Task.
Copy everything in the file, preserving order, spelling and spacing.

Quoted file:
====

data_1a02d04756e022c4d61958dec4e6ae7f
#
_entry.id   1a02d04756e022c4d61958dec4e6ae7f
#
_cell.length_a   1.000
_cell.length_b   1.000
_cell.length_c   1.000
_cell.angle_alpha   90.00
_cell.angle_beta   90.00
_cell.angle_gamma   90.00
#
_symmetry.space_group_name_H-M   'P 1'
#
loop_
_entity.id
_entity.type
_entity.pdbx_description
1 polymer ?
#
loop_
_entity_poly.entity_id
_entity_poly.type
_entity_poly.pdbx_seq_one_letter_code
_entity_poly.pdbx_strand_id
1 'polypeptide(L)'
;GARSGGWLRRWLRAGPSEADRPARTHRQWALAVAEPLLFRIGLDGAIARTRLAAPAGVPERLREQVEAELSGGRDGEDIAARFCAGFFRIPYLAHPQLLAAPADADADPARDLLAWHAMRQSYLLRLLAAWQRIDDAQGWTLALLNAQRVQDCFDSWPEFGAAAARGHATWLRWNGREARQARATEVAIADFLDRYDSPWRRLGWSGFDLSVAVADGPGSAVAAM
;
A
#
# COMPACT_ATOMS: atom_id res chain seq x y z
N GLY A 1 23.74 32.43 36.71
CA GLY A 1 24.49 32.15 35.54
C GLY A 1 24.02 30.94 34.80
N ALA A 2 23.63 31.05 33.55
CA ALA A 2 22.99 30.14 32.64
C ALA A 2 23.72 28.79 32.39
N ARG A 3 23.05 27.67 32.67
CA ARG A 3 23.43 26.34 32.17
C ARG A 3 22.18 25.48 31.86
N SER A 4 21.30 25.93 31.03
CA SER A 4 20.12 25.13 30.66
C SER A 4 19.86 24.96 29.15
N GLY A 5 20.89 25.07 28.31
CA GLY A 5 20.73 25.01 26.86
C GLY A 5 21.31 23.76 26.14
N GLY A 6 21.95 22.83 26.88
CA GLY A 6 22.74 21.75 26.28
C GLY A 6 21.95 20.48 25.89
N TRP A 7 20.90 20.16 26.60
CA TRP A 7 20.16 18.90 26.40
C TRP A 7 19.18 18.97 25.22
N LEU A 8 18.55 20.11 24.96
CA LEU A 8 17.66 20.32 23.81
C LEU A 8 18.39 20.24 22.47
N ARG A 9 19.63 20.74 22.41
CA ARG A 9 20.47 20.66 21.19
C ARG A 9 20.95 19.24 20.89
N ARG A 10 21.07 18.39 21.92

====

data_1a02d04756e022c4d61958dec4e6ae7f
#
_entry.id   1a02d04756e022c4d61958dec4e6ae7f
#
_cell.length_a   1.000
_cell.length_b   1.000
_cell.length_c   1.000
_cell.angle_alpha   90.00
_cell.angle_beta   90.00
_cell.angle_gamma   90.00
#
_symmetry.space_group_name_H-M   'P 1'
#
loop_
_entity.id
_entity.type
_entity.pdbx_description
1 polymer ?
#
loop_
_entity_poly.entity_id
_entity_poly.type
_entity_poly.pdbx_seq_one_letter_code
_entity_poly.pdbx_strand_id
1 'polypeptide(L)'
;GARSGGWLRRWLRAGPSEADRPARTHRQWALAVAEPLLFRIGLDGAIARTRLAAPAGVPERLREQVEAELSGGRDGEDIAARFCAGFFRIPYLAHPQLLAAPADADADPARDLLAWHAMRQSYLLRLLAAWQRIDDAQGWTLALLNAQRVQDCFDSWPEFGAAAARGHATWLRWNGREARQARATEVAIADFLDRYDSPWRRLGWSGFDLSVAVADGPGSAVAAM
;
A
#
# COMPACT_ATOMS: atom_id res chain seq x y z
N GLY A 1 23.74 32.43 36.71
CA GLY A 1 24.49 32.15 35.54
C GLY A 1 24.02 30.94 34.80
N ALA A 2 23.63 31.05 33.55
CA ALA A 2 22.99 30.14 32.64
C ALA A 2 23.72 28.79 32.39
N ARG A 3 23.05 27.67 32.67
CA ARG A 3 23.43 26.34 32.17
C ARG A 3 22.18 25.48 31.86
N SER A 4 21.30 25.93 31.03
CA SER A 4 20.12 25.13 30.66
C SER A 4 19.86 24.96 29.15
N GLY A 5 20.89 25.07 28.31
CA GLY A 5 20.73 25.01 26.86
C GLY A 5 21.31 23.76 26.14
N GLY A 6 21.95 22.83 26.88
CA GLY A 6 22.74 21.75 26.28
C GLY A 6 21.95 20.48 25.89
N TRP A 7 20.90 20.16 26.60
CA TRP A 7 20.16 18.90 26.40
C TRP A 7 19.18 18.97 25.22
N LEU A 8 18.55 20.11 24.96
CA LEU A 8 17.66 20.32 23.81
C LEU A 8 18.39 20.24 22.47
N ARG A 9 19.63 20.74 22.41
CA ARG A 9 20.47 20.66 21.19
C ARG A 9 20.95 19.24 20.89
N ARG A 10 21.07 18.39 21.92